Just under half (42%) said they did not feel comfortable dealing with the accounts of sole traders, reinforcing the adage that obtaining a mortgage can be tougher for those not employed by a single company.
Figures published by the Office for National Statistics showed that 4.6 million people were self-employed in 2014, accounting for 15% of those in work, the highest percentage seen in four decades.
Self-employed workers also tended to be older than employees with the number of 65s in self-employment having more than doubled in the five years to 2014 reaching almost half a million.
Your Mortgage Decisions director Dominik Lipnicki explained that since the Mortgage Market Review (MMR) lenders had ramped up their requirements.
“I think that the issues brokers are having is that lenders keep on changing what they need and what they want to look for. If the accounts are a few months old then often lenders will decline so it’s just that much harder to place a mortgage with self-employed clients.
“Lenders have been slow overall in recognising the fact that we have more people who are self-employed, we have more people on temporary contracts,” he added.
“Ultimately mortgage advisers are not accountants so I think it’s right and proper that any mortgage adviser really does get to know what accounts should look like, not just to be able to spot fraud but also to see when things are not quite as the client says they are because people tend to generalise figures and what they earn.”
Mark Harris, chief executive of SPF Private Clients, echoed Lipnicki’s concerns. “Some mortgage brokers may feel uncomfortable handling self-employed clients and their accounts due to the various ways in which different entities, types of income, and so forth are treated.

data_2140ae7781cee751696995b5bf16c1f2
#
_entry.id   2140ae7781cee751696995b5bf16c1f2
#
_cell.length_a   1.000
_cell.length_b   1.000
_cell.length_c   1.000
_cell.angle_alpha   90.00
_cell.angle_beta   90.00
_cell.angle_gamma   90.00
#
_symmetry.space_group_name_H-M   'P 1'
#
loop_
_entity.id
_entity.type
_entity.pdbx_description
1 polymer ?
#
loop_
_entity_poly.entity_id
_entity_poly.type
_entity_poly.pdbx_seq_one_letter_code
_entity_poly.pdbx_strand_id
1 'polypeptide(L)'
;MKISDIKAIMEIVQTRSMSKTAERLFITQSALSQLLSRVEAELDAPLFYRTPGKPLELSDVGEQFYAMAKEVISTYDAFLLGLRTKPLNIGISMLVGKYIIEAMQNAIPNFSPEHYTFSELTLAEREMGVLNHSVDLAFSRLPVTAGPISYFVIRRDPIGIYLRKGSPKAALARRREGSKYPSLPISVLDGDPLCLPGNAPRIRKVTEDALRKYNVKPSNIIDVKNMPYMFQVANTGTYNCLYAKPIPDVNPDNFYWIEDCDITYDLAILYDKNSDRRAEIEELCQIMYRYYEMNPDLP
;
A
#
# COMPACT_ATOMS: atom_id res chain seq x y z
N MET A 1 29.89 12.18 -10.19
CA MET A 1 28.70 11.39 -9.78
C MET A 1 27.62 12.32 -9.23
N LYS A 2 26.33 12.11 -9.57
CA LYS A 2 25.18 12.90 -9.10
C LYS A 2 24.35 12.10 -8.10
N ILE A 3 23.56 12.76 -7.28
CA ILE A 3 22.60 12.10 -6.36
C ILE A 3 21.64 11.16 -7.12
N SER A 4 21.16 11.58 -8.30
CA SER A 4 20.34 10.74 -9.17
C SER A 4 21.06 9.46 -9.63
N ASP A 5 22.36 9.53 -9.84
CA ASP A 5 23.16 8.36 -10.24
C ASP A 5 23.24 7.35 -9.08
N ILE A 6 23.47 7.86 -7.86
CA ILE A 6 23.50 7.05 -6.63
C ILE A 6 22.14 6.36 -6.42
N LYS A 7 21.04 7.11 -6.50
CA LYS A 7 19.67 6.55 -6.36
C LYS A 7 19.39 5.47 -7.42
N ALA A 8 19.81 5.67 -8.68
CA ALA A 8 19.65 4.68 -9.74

“Not only that, terminology and the depth of information used in a set of company accounts, if unfamiliar, could be difficult to interpret. A complete set of company accounts includes a director report, P and L [profit and loss] account, balance sheet, notes to the accounts plus for medium/larger firms, cash flow statements, which is a lot of information,” he said.
“As with anything, the more you experience something, the more comfortable and confident you are in doing it.”
Precise Mortgages launched a series of workshops last week to support brokers deal with self-employed clients’ applications.
Director of sales Roger Morris said: “The industry has a duty of care to not only understand what a self-employed customer is, but be able to find solutions. I would think that the majority of brokers, truly, honestly, cannot really understand where the income is on a set of accounts because nobody has ever sat down with them, they just kind of fudge their way through.
“So what Precise does is go and talk to the brokers about all lenders’ self-employed criteria and their niches. So different lender niches, but what we’ll do is what is right by the broker, not a series of adverts for the lenders.”